Niagara – Moderate PCs unhappy with radical right policies could send a message Thursday

Tomorrow two provincial by-elections are taking place in Niagara and Thornhill.

Thornhill, the vacated seat of Peter Shurman, is expected to remain Tory blue despite criticism by the departing MPP of his former party. He recently described the Hudak Conservatives “where a plan without a vision is a nightmare.” For the record, the cantankerous Shurman believes none of the three major party leaders are fit to lead, including PC Leader Tim Hudak.

More media attention will likely be spent in Niagara where the Tories risk embarrassment should the polls be correct and the New Democrat’s Wayne Gates emerges as the victor. Shurman raised eyebrows among his own party by predicting an NDP win in this riding.

Since the poll showing Gates with a slight lead over former Tory MPP Bart Maves, the Tories have been slinging mud non-stop. It’s the opposite of most political campaign strategies – start negative and finish positive – likely indicative of how desperate the Tories have become.

Probably the worst thing the Tories could have done is send Monte McNaughton to Niagara. McNaughton is the PC’s labour critic who has a penchant for over-the-top hyperbole demonizing the labour movement.

For a party that was suddenly soft-pedaling their plan to end the Rand Formula fearful of the labour vote in the riding, sending McNaughton appears to be a miscalculation.

A lack of evidence has never stopped McNaughton from attacking labour, going as far as accusing Ontario labour unions of corruption while safely doing so only on the floor of the legislature with parliamentary immunity. Singing from the PC song sheet, McNaughton uses all the stale rhetoric about union “elites.” (What the heck is a union “elite” anyway?)

“Families in Niagara Falls damn well deserve to know who is on their side and it’s not the NDP or Wayne Gates,” McNaughton told the media. Of course, when he talks about families, he’s probably thinking of his own, which has owned a shopping centre in Newbury since 1948 and where McNaughton worked as general manager. According to Wikipedia, McNaughton is now a part owner of that plaza. Niagara residents facing high youth unemployment likely don’t have the same silver spoon opportunities for their sons and daughters as the mouthy McNaughton had.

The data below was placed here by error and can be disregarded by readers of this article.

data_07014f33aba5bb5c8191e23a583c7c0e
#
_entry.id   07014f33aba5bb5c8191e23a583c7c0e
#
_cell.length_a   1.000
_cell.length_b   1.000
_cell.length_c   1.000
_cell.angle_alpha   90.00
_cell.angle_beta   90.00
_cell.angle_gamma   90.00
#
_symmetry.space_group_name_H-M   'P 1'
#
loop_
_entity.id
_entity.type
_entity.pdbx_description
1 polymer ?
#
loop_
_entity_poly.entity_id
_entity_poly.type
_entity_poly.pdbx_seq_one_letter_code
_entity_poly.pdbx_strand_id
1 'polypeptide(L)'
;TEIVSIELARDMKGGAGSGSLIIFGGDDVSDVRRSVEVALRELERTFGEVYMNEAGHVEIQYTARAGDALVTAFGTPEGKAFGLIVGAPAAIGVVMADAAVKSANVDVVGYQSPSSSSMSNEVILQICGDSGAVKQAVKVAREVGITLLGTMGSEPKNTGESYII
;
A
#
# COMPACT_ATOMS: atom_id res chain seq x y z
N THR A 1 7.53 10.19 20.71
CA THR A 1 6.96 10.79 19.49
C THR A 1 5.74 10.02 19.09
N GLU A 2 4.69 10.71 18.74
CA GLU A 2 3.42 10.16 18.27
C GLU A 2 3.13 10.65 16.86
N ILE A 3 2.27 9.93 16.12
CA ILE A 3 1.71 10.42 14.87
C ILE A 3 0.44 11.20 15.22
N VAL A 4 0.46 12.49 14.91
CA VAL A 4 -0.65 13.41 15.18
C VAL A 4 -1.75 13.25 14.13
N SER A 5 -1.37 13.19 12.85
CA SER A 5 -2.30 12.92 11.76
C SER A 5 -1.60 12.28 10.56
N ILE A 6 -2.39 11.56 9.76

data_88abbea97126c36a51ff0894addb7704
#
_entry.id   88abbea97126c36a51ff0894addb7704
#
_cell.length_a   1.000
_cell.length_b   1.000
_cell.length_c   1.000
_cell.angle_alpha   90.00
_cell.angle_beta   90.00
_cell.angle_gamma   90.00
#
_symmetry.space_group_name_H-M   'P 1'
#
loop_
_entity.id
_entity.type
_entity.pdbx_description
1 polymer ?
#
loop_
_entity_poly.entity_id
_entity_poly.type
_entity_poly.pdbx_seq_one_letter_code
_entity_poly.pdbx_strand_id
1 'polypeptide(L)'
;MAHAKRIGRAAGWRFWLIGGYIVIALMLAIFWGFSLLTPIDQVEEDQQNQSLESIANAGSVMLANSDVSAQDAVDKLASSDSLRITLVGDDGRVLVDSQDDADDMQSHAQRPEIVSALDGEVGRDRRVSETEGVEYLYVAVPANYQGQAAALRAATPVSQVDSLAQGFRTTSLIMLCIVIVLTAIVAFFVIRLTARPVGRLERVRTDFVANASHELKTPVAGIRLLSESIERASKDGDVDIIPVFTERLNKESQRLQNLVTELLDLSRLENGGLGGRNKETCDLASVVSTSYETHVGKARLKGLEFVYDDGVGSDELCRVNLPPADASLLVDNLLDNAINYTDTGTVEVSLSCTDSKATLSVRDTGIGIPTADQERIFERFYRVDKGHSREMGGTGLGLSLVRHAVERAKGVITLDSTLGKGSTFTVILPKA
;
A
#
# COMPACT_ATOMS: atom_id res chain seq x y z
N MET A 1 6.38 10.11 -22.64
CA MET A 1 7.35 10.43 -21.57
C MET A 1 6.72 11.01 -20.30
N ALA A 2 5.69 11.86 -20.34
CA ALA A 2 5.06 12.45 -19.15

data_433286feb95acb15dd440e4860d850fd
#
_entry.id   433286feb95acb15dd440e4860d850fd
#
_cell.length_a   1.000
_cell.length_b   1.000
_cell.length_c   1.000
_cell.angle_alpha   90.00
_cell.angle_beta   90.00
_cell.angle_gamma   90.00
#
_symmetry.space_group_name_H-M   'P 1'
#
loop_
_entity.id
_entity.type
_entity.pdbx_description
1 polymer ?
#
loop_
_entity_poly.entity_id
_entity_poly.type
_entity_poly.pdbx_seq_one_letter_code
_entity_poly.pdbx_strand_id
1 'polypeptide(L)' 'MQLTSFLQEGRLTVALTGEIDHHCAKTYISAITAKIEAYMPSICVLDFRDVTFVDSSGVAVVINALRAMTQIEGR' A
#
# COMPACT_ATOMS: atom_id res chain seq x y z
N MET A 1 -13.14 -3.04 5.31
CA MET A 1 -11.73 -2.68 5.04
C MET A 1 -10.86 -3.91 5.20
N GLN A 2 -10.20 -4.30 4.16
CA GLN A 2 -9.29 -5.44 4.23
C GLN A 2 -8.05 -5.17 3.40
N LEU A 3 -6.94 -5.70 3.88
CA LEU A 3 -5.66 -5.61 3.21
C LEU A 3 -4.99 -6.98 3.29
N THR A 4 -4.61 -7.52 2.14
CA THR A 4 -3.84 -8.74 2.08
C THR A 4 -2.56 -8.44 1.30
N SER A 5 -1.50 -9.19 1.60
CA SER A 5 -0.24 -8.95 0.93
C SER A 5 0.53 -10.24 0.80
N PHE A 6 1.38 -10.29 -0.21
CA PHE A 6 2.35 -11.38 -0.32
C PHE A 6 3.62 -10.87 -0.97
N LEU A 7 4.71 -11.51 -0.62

Anybody who works for a living in Niagara should be concerned about the Tories. Their ideas around labour “modernization” are not modern at all – the anti-union laws they propose have existed in certain U.S. States about as long as the 1946 Rand Formula they would like to eliminate.

In those States all workers – not just unionized ones – earn less, receive fewer benefits (if any at all) and often work in unsafe conditions. (See OPSEU’s documentary Made In The USA)

While the Tories seem to think cheap labour will result in economic nirvana, higher levels of social inequality are proven to negatively impact real economic growth. Henry Ford got the idea that he had to pay his workers enough to buy his cars. If the Ontario middle class disappears, who will be buying those cars manufactured here by GM, Ford, Chrysler, Toyota and Honda?

The PCs have also opposed increases in the minimum wage – any increases. Do they really think that benefits the average family in Niagara? Do they think the steady decline of Ontario’s poorest working families is going to put more shoppers in centers like the one McNaughton partially owns?

If you are a public sector worker, you should also know that the PCs still cling to the idea of two more years of a legislated wage freeze — even to workers with historically low wages. While the PCs see business contracts as sacrosanct, they don’t believe the same of labour contracts.

All parties could do much better to address the issue of inequality, but the Tories need to stop actively widening the gap between the rich and the rest of us.

Ultimately, this being a by-election, the government is unlikely to fall as a result of these two votes on Thursday.

PCs who are uncomfortable with the extreme right-wing radicalism of Tim Hudak are presented with a safe opportunity to send a message to the party. Fewer than half of accredited delegates at the last PC Convention supported the labour initiative the party elite now feels could be a wedge issue.

They may want to look around at their own kids before deciding this is where their support lies.

One response to “Niagara – Moderate PCs unhappy with radical right policies could send a message Thursday

  1. Often believe that to Tories no jobs at all is preferable to union jobs.

    Note the US Volkswagon controversy. GOPs in state love corporations, but not so much when they accept union, and also when worker management work groups are a given.

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